These seemingly small details in your resume can make a big difference in helping you get noticed for the roles you want.
Whether you’re a recent grad new to the job search or an experienced professional looking for new opportunities, these seemingly small details in your resume can make a big difference in helping you get noticed for the roles you want.
Check out our quick tips for taking your resume from good to great:
1. Skip the formatting headache
Pre-formatted templates make it easier for you to get to the important steps – detailing the skills and accomplishments that make you right for the job – rather than wasting time on borders, spacing and fonts. If you’re creating your first resume, you might find it helpful to use a free template to get started.
Microsoft Word offers a variety of templates to help individuals at different career stages, from recent graduates to seasoned professionals, create the right resume for their job search. Free design tool Canva also has a library of resume templates that are ideal for those in creative industries like graphic design and marketing.
2. Show what you know
It’s important to highlight your most recent degree and professional certifications. If you’ve earned an advanced degree, such as an MBA or an MSN, for example, list that at the top of your education section. Similarly, industry-recognized certifications might make you more qualified for the position you are applying for, so don’t bury them at the bottom of the page.
3. List your most relevant experience first
Your employer doesn’t need to know about every job you’ve ever had – only the ones that make you a good candidate for the role you are interested in. If you’re switching careers, highlight transferrable skills you gained from your old job that are applicable to this new role. If you’re a recent graduate or current student, highlight the skills and qualifications you have as a result of your internship experience, coursework and extracurricular activities. Check out this blog post for more resume writing tips.
4. Send your resume as a PDF
This is a simple but often-overlooked step that can make a big difference in your job search. When you send your resume as a PDF, you ensure that whoever opens the file sees it exactly as you intended. Some word processing applications may not be compatible, and older versions of Word can have trouble opening emailed documents. You want to make it as easy as possible for recruiters and hiring manager to open, read and pass along your resume.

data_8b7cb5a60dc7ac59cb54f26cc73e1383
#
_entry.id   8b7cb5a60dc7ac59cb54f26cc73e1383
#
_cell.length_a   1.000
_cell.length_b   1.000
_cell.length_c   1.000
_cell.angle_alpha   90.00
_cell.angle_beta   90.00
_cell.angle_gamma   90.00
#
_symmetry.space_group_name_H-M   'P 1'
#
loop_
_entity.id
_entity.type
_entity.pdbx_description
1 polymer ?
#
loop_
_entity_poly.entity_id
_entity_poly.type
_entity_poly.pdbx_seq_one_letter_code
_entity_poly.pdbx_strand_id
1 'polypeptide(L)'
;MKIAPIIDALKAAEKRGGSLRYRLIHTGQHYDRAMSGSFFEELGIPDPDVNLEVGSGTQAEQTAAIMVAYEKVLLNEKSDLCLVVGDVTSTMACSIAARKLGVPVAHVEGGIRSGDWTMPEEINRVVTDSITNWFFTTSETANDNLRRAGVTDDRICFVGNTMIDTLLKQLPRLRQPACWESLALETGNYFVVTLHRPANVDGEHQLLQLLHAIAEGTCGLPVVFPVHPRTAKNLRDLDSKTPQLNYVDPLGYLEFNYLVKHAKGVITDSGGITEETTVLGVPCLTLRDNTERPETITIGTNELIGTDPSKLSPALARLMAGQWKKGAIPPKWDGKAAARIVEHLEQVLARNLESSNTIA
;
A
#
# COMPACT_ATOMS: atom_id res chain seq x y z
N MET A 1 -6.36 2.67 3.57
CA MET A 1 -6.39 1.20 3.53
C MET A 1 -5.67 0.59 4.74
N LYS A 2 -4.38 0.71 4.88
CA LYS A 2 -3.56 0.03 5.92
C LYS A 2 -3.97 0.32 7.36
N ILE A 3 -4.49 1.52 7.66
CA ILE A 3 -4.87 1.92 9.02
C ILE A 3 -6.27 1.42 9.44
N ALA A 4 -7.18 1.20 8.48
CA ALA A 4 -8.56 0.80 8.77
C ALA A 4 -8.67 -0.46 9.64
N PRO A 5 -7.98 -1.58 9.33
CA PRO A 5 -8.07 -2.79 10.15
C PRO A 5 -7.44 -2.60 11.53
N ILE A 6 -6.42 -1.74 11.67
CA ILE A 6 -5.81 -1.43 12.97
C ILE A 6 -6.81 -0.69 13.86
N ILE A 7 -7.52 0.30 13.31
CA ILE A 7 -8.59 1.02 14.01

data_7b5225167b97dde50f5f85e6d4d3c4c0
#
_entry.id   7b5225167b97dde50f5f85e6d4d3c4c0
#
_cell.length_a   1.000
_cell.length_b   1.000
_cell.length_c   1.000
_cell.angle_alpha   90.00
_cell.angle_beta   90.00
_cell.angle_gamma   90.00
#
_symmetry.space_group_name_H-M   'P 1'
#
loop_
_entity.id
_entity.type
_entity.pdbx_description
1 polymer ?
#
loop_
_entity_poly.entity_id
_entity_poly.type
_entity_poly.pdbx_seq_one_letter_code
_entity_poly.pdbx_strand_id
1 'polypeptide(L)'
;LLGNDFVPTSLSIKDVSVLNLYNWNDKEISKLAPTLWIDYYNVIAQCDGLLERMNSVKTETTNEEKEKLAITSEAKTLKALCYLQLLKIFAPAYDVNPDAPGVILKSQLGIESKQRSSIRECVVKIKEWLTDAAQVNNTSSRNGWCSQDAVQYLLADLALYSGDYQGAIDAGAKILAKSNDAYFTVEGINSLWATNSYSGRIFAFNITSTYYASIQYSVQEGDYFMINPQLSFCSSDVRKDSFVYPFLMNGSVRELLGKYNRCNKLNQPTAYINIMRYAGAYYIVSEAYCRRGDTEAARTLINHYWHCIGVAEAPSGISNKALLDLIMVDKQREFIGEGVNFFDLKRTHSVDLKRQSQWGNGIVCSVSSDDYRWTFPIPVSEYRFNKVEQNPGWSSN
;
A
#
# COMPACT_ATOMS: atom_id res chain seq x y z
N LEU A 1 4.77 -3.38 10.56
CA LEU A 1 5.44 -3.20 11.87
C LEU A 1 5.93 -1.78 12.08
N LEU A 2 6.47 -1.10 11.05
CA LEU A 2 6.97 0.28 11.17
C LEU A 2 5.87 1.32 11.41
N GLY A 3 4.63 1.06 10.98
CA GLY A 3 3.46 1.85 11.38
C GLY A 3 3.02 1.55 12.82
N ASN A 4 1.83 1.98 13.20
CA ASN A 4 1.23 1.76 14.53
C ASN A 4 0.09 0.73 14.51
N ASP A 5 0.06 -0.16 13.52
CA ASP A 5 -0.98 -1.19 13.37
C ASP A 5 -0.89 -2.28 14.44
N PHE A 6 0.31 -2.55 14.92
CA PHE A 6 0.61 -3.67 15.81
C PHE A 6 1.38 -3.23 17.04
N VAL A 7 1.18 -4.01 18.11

5. Name your resume
More often than not, resumes are submitted and reviewed electronically. Therefore, it’s important to name the document so that it is easily searchable in the recipient’s inbox.
Pro tip: the name of your resume should not be “resume.” Include your first name, last name and the word “resume” in the title of your document to make sure that it doesn’t get lost in the shuffle.
6. Add links
Since you can assume that your resume will be opened on a computer or mobile device, consider embedding hyperlinks to your LinkedIn page, blog or online portfolio if you have one. You can also hyperlink your email, so that it’s even easier for a prospective employer to reach out to you after reviewing your resume.
7. Update your LinkedIn
If you’ve gone to the trouble to overhaul or refine your resume, make sure that those changes are reflected on your LinkedIn profile as well. This is especially important if you’ve included the link to your LinkedIn page in your resume document. You can even upload your resume PDF to LinkedIn to make it easier for recruiters and potential employers to read about your accomplishments.
* Bureau of Labor Statistics (BLS), U.S. Department of Labor, Occupational Outlook Handbook 2020. BLS estimates do not represent entry-level wages and/or salaries. Multiple factors, including prior experience, age, geography market in which you want to work and degree field, will affect career outcomes and earnings. Herzing neither represents that its graduates will earn the average salaries calculated by BLS for a particular job nor guarantees that graduation from its program will result in a job, promotion, salary increase or other career growth.